University pushes experiential education by offering ‘Conversations with Colleagues’

Suzi Starheim

Students may not get hands-on experience in most college courses, but members of the Office of Experiential Education and Civic Engagement are trying to make it a more common part of the Kent State curriculum.

Experiential education “allows students to explore that connection (between coursework and real-life applications) and gain some better perspective about what it means for them in terms of their academic and professional preparation,” said Tina Kandakai, coordinator of OEECE.

For the benefit of students, the OEECE is trying to demonstrate how faculty members are incorporating experiential education into their courses. Through a series of talks called “Conversations with Colleagues,” faculty members have the opportunity to discuss the importance of this relatively new type of learning.

Experiential education is student-centered, “engaged” learning outside the classroom. The work is done primarily through non-profit organizations so that the organization gains assistance while the student gains experience, Kandakai said.

“There must be a very strong and direct connection between the course objectives and the service or experience that the students have within those organizations,” Kandakai said.

Because experiential education is a relatively new topic, many faculty members don’t know much about it, Kandakai said.

“People just aren’t real sure about what’s happening here on our campus with experiential education,” Kandakai said. “There is some uncertainty and unclarity as to which faculty are using it as a teaching pedagogy and how frequently they are using it.”

Joanne Caniglia, associate professor in the School of Teaching, Learning and Curriculum Studies, said there are several goals associated with experiential learning.

The first is to make faculty aware of the OEECE and its services. A second goal is to help students and the OEECE establish a stronger relationship with the community.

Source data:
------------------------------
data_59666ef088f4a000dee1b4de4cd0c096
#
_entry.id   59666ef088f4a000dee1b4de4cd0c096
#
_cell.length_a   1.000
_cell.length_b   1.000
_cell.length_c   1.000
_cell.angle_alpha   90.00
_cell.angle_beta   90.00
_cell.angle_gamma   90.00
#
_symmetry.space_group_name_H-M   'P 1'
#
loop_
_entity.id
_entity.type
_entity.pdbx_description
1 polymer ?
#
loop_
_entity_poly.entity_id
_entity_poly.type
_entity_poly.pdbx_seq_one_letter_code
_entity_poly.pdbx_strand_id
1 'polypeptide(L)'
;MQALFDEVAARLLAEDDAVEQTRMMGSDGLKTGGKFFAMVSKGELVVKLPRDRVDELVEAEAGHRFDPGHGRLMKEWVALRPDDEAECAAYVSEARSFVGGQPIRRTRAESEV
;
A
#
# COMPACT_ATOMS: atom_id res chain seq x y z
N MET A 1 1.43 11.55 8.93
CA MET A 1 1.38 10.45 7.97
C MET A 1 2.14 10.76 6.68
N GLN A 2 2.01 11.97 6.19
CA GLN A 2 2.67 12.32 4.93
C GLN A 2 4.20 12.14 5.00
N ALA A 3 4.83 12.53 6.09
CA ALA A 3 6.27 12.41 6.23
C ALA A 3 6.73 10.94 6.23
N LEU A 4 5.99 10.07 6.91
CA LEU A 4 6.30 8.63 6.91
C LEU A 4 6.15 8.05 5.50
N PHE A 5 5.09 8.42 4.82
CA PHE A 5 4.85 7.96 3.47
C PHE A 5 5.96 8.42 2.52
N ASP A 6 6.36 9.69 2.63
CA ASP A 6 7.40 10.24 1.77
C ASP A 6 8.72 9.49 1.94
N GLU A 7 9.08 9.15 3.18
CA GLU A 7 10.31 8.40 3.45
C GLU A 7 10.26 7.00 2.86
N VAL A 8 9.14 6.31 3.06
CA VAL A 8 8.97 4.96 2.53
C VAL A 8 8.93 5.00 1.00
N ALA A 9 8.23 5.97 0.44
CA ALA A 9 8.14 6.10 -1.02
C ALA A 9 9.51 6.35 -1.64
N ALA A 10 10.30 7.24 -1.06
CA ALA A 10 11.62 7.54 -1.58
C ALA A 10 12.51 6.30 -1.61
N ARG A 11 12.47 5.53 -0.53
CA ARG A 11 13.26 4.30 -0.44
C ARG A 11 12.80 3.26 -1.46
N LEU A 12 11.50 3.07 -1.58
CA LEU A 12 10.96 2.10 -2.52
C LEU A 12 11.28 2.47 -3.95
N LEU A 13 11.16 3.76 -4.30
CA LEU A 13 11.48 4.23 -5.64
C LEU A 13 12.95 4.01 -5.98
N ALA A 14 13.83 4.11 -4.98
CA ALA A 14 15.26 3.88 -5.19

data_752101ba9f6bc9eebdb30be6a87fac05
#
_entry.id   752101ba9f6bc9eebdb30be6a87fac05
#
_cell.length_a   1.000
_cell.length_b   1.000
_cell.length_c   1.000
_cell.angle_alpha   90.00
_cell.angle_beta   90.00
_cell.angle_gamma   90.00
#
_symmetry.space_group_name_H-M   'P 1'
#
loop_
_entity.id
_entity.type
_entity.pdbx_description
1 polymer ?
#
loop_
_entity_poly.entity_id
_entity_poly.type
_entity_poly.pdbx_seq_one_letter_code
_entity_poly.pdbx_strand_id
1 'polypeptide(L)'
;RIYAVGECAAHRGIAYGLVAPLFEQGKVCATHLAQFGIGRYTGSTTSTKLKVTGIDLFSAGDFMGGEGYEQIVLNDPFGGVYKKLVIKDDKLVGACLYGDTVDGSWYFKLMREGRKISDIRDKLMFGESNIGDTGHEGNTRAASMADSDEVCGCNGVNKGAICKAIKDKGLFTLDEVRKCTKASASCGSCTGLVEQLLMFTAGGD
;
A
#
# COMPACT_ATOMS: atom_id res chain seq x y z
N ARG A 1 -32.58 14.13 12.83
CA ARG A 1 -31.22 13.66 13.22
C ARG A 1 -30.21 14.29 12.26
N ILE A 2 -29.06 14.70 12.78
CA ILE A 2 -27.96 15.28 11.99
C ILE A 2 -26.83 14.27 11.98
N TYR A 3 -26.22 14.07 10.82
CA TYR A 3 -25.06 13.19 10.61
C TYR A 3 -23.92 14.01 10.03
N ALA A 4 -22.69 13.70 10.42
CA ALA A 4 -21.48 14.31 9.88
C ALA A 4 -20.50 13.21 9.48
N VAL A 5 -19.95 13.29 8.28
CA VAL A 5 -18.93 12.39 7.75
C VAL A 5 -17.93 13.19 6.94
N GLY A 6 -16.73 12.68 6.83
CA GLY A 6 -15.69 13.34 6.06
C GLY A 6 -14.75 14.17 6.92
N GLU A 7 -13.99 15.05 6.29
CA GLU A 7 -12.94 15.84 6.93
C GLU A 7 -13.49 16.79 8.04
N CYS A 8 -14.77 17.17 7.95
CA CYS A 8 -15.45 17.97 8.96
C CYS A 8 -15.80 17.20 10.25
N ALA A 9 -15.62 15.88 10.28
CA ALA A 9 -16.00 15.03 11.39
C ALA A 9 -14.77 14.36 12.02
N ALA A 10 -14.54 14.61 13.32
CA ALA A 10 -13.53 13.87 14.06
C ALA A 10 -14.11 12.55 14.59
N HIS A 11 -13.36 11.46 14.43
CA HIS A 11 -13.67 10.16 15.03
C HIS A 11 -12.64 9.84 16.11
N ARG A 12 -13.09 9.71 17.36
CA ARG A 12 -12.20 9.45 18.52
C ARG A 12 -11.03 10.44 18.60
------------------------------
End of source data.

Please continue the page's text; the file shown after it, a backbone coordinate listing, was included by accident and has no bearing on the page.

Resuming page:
Kandakai said another purpose of “Conversations with Colleagues” is to give each student a valuable learning experience.

“What I would like to see is most, if not all, students exposed to experiential education throughout their curriculum,” Kandakai said. “I think it’s an extremely critical piece of learning for students in terms of their academic and professional success.”

Kandakai said “Conversations with Colleagues” is a great opportunity to get faculty together to talk about how they are applying this type of learning to their courses.

“The goal is to schedule these conversations within different units across campus,” Kandakai said. “The hope is that we can encourage faculty to come out of their boxes within their own unit and integrate and discuss these issues with other faculty that they normally would not.”

Prior to the first conversations, particular faculty members were selected to speak at “Conversations with Colleagues.”

Selecting the faculty to speak at these sessions involved an interview process to see who has integrated experiential education into coursework. The next step was to look at referrals.

“It was useful for us in gaining some perspectives about where there may be some difficulties for faculty in incorporating this,” Kandakai said, “and our goal is to gain some perspective about that so we can better aid and assist them in incorporating experiential education if that’s what they want to do.”

The first two conversations took place Jan. 21 and Jan. 25. Caniglia said even if faculty miss a few sessions, they can still attend others without being behind in information.

“Each session is not the same. It’s not a series,” she said. “They are mutually exclusive in that if you do not attend one, you can attend another.”

Kandakai said so far, attendance has been growing and she hopes to see more faculty attending from regional campuses.


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Contact academics reporter Suzi Starheim at [email protected].